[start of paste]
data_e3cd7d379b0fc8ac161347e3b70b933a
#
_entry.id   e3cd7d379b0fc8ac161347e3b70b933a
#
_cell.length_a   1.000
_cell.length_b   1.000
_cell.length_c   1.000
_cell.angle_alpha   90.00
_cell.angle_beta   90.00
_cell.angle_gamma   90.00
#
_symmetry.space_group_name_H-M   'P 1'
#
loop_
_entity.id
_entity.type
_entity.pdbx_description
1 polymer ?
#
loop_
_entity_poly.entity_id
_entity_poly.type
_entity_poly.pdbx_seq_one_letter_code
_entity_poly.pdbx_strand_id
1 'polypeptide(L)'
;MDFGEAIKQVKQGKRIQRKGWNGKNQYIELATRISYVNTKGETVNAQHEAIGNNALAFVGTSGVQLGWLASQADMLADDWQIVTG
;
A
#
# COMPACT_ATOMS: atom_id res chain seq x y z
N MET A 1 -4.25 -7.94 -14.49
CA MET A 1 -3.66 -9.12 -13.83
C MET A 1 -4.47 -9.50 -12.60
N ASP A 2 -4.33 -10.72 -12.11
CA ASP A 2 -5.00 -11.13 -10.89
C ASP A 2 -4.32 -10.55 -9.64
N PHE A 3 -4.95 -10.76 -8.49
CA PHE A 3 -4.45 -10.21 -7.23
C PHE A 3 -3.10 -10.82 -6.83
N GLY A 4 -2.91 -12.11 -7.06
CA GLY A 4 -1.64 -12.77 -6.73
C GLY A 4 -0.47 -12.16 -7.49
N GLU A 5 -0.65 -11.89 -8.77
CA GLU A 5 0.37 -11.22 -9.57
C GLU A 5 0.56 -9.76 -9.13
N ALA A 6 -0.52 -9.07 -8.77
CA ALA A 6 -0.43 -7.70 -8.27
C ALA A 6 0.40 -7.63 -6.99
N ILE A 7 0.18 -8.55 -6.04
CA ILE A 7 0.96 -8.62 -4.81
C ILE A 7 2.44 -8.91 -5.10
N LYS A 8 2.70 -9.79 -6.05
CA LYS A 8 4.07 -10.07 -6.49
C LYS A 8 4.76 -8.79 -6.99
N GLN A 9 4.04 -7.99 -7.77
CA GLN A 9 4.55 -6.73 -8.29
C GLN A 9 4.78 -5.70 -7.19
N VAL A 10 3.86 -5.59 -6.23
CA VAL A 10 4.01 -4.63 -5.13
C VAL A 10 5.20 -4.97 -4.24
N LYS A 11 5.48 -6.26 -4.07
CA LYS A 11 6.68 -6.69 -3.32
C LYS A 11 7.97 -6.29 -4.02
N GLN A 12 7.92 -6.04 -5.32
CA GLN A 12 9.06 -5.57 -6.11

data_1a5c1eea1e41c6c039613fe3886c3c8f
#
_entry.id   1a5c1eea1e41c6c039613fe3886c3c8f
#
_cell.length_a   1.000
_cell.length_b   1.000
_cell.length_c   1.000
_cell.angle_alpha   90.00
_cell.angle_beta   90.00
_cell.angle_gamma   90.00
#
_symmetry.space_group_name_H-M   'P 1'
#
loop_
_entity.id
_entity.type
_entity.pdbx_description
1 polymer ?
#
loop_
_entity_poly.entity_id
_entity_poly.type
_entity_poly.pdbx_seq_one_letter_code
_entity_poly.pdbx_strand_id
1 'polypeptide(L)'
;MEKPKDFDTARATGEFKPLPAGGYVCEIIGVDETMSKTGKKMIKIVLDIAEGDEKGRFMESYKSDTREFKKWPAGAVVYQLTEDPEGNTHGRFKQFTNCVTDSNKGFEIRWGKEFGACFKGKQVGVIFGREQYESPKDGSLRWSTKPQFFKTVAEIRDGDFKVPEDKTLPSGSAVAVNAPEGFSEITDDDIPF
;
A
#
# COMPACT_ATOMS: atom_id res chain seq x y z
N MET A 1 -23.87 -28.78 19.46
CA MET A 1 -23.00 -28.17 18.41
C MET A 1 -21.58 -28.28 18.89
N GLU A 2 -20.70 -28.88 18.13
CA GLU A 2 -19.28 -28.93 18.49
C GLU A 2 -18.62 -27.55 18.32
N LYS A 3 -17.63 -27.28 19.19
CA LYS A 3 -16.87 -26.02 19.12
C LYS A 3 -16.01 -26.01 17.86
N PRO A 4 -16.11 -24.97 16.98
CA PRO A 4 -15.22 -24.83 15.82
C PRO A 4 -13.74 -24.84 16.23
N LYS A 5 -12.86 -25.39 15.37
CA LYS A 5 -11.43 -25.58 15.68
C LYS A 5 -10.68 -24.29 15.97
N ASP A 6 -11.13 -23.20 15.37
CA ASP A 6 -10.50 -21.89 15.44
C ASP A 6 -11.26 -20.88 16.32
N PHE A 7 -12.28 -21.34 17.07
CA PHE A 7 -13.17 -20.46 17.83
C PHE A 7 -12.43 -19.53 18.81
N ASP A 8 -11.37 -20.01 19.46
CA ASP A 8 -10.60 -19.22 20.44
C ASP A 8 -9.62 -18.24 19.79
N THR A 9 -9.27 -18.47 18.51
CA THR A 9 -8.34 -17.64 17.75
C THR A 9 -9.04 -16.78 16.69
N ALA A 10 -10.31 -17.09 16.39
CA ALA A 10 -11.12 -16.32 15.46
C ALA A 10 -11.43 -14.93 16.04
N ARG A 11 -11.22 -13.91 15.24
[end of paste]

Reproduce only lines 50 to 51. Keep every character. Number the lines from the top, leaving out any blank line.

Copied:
CA ILE A 7 0.96 -8.62 -4.81
C ILE A 7 2.44 -8.91 -5.10